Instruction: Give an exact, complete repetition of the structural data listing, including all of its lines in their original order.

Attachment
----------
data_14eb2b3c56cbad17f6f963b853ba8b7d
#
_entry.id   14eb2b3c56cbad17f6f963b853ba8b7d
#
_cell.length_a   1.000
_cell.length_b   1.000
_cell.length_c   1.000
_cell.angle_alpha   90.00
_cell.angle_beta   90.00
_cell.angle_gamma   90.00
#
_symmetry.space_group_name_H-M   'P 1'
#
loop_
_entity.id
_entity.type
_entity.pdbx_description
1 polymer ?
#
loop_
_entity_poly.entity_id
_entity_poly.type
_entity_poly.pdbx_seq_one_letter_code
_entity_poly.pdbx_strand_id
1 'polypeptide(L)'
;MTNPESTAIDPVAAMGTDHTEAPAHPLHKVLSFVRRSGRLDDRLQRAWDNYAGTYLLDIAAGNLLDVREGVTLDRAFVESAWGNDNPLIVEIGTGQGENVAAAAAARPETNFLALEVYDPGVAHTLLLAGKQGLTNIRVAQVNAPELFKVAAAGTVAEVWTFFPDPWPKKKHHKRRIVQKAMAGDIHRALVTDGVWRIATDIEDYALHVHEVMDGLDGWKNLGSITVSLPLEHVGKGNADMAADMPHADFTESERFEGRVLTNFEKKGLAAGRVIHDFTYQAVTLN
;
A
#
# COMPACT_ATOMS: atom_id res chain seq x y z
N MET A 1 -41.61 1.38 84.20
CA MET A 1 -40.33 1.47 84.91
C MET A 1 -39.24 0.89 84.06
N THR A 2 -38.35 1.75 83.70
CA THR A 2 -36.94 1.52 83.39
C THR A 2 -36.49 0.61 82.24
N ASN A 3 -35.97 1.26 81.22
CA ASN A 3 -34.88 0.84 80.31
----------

data_14eb2b3c56cbad17f6f963b853ba8b7d
#
_entry.id   14eb2b3c56cbad17f6f963b853ba8b7d
#
_cell.length_a   1.000
_cell.length_b   1.000
_cell.length_c   1.000
_cell.angle_alpha   90.00
_cell.angle_beta   90.00
_cell.angle_gamma   90.00
#
_symmetry.space_group_name_H-M   'P 1'
#
loop_
_entity.id
_entity.type
_entity.pdbx_description
1 polymer ?
#
loop_
_entity_poly.entity_id
_entity_poly.type
_entity_poly.pdbx_seq_one_letter_code
_entity_poly.pdbx_strand_id
1 'polypeptide(L)'
;MTNPESTAIDPVAAMGTDHTEAPAHPLHKVLSFVRRSGRLDDRLQRAWDNYAGTYLLDIAAGNLLDVREGVTLDRAFVESAWGNDNPLIVEIGTGQGENVAAAAAARPETNFLALEVYDPGVAHTLLLAGKQGLTNIRVAQVNAPELFKVAAAGTVAEVWTFFPDPWPKKKHHKRRIVQKAMAGDIHRALVTDGVWRIATDIEDYALHVHEVMDGLDGWKNLGSITVSLPLEHVGKGNADMAADMPHADFTESERFEGRVLTNFEKKGLAAGRVIHDFTYQAVTLN
;
A
#
# COMPACT_ATOMS: atom_id res chain seq x y z
N MET A 1 -41.61 1.38 84.20
CA MET A 1 -40.33 1.47 84.91
C MET A 1 -39.24 0.89 84.06
N THR A 2 -38.35 1.75 83.70
CA THR A 2 -36.94 1.52 83.39
C THR A 2 -36.49 0.61 82.24
N ASN A 3 -35.97 1.26 81.22
CA ASN A 3 -34.88 0.84 80.31